Major paddlers ready for 50 miler

2008-12-04 00:00

With all the major players entered, and the Duzi and Umgeni rivers already flowing strongly ahead of the release from Henley Dam, everything looks set for an excellent running of Umzinyathi Canoe Club’s House of Paint 50 Miler this weekend.

On the start line at 7 am on Saturday at Mission Rapid will be the current first five Hansa Powerade Dusi seeds Ant Stott, Michael Mbanjwa, Len Jenkins, Andrew Birkett (junior) and Shaun Griffin.

A glut of other top contenders, including Nick Stubbs, Shaun Rubenstein, Cam Schoeman, Jason Graham, Loveday Zondi, Lucas Mthalane, Shane Price and Nkosi Cele, have also entered, setting the scene for some very close racing.

In the women’s category, there are just eight seeded boats with Abby Miedema at the top and Abie Adie, Robyn Kime and Kirsty van der Merwe all ready to cause an upset.

All eyes will also be on Martin Dreyer’s men from the Change a Life project at Nagle Dam. Dreyer is preparing paddlers from the Umzinduzi/Umgeni valley for the 2009 Dusi. He intends to have 10 finish in the top 50 in the big race in January and this weekend should give a good indication of their progress. Boats to watch are Lucas Mthalane, Nkosiyayise Cele, Zonele Nzuza, Nhlanhla Cele, Tom Ngcobo and Mkhonzeni Gumede.

While Robyn Kime is expected to take the girls’ race with reasonable ease, two other boats to watch will be Tamika Haw and Lauren Canham, both of whom have been making significant progress up the women’s ladder in recent months. Both are products of KZN’s top developer of strong female paddlers, Epworth School in Pietermaritzburg.

On day one the course follows the same route as the past few years down the Umsunduzi, through the confluence with the Umgeni, to finish a short distance upstream from last year in the pool below the Marianni Foley causeway. As usual, in what is touted as a paddlers’ race, the Dusi portages of Finger Neck, Cabbage Tree, First Saddle and the Confluence Portage are all out of bounds. This forces the paddlers through some areas shunned by the faint-hearted on the Duzi, such as Bell rapid, Washing Machine, Tree Stump and Ibis Point. Washing Machine rapid is the hot-spot target for the leaders on day one.

Day two on Sunday begins again at 7 am in the pool below Marianni Foley and is followed shortly by the very paddler-unfriendly 3 km Umgmeni Hill Portage, the only real chance in the race for the Dusi runner specialists to gain an advantage over their more skilled paddling rivals. Then it is back into the water for the Hot-Mile of the Big Three rapids, Gum Tree, Tombi and Hippo Rocks before Mfula Store. From there to Inanda dam the rapids are smaller and the flat sections increase in length and number before the chaos of pools, sand wiers and unstable sand causeways in the zone of the uncontrolled sandwinning operations from Mbeje’s Store to the headwaters of the dam. Once in the dam the best of the flat-marathon paddlers will come to the fore with a chance to make up valuable water before the finish at the Msinsi resort.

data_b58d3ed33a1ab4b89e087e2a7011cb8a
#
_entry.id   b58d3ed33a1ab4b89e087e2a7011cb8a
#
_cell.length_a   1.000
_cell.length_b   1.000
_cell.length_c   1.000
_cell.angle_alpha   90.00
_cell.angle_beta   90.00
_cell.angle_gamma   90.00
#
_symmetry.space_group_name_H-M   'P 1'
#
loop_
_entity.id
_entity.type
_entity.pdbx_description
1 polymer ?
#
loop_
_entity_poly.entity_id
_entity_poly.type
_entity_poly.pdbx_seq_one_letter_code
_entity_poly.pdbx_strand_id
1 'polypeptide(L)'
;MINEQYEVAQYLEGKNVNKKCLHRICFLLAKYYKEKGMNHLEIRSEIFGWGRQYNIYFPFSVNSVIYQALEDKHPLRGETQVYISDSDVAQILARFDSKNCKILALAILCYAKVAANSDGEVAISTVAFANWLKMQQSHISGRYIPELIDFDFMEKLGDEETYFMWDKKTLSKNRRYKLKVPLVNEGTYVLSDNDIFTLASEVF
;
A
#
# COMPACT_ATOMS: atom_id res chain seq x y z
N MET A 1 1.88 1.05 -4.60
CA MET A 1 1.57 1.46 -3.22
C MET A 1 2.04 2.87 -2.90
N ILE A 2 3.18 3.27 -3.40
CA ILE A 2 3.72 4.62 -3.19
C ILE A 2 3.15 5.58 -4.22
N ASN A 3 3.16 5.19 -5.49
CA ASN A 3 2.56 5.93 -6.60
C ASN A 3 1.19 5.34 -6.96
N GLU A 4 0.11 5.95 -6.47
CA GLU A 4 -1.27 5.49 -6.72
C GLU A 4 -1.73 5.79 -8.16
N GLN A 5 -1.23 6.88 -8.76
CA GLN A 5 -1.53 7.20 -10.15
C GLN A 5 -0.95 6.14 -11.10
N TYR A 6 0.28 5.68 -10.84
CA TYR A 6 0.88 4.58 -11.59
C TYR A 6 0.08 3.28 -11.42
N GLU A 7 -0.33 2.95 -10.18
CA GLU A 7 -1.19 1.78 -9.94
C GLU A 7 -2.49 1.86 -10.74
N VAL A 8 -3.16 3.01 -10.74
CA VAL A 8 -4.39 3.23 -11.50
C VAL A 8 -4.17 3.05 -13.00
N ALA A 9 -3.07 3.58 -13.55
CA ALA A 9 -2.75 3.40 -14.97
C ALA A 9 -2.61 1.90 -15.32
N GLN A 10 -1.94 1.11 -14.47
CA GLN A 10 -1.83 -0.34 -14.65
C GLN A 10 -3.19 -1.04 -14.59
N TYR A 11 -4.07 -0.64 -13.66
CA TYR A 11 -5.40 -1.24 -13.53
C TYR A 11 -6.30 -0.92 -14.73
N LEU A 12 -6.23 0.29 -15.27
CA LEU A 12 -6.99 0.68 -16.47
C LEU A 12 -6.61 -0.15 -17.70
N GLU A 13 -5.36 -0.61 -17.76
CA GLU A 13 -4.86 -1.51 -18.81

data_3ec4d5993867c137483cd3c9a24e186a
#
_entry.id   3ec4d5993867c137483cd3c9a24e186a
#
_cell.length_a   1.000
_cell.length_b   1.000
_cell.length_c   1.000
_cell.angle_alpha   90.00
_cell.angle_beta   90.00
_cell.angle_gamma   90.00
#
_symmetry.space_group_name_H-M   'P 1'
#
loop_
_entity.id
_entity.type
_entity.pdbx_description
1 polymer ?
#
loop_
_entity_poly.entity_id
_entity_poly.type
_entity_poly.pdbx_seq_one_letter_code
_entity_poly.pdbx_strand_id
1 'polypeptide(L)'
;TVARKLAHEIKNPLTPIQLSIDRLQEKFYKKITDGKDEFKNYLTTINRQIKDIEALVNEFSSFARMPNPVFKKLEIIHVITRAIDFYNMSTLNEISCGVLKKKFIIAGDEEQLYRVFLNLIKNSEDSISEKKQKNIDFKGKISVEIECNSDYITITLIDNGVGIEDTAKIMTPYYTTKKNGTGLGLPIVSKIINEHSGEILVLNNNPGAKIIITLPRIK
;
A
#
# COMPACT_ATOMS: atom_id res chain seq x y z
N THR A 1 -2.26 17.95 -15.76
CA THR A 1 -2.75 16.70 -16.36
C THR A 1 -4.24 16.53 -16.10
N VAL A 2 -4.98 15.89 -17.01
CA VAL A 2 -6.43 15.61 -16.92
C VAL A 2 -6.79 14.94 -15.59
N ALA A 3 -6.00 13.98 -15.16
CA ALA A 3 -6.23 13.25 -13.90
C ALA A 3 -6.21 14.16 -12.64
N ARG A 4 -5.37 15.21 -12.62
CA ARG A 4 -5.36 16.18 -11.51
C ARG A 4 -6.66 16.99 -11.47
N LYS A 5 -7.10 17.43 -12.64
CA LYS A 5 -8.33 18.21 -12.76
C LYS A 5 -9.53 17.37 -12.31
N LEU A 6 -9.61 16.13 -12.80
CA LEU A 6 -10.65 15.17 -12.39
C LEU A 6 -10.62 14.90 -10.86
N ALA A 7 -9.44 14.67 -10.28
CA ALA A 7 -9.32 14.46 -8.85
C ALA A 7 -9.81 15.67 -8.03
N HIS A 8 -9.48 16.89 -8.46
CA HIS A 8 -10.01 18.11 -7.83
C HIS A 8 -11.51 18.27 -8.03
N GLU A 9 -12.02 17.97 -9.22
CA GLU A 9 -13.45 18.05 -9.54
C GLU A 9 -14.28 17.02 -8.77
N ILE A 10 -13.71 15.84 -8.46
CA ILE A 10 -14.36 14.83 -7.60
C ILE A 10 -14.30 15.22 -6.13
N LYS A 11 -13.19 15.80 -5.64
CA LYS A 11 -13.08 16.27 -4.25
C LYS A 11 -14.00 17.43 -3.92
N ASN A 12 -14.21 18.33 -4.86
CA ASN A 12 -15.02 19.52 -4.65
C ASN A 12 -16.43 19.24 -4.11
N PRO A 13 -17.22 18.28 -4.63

The sponsors — House of Paint — have put significant support into canoeing in KZN over the past two years, sponsoring Umzinyathi’s other major event, the South African K4 Championships in August, and Natal Canoe Club’s Ozzie Gladwin two months ago. They will also be providing a helicopter, essential in the security arrangements for the weekend’s race. While the non-release of water from Inanda Dam for the race was a serious blow to the canoeists hoping to race the exciting section of the Dusi course from the dam to Blue Lagoon, it was far more so to the water-starved lower section of the Umgeni river, where unless the dam overflows there is no natural flow at all apart from releases for canoe races.

However, the release confirmed by Umgeni Water from Henley Dam will make for excellent racing on the revised course higher up the two rivers, and should help Inanda Dam to spill sooner rather than later.

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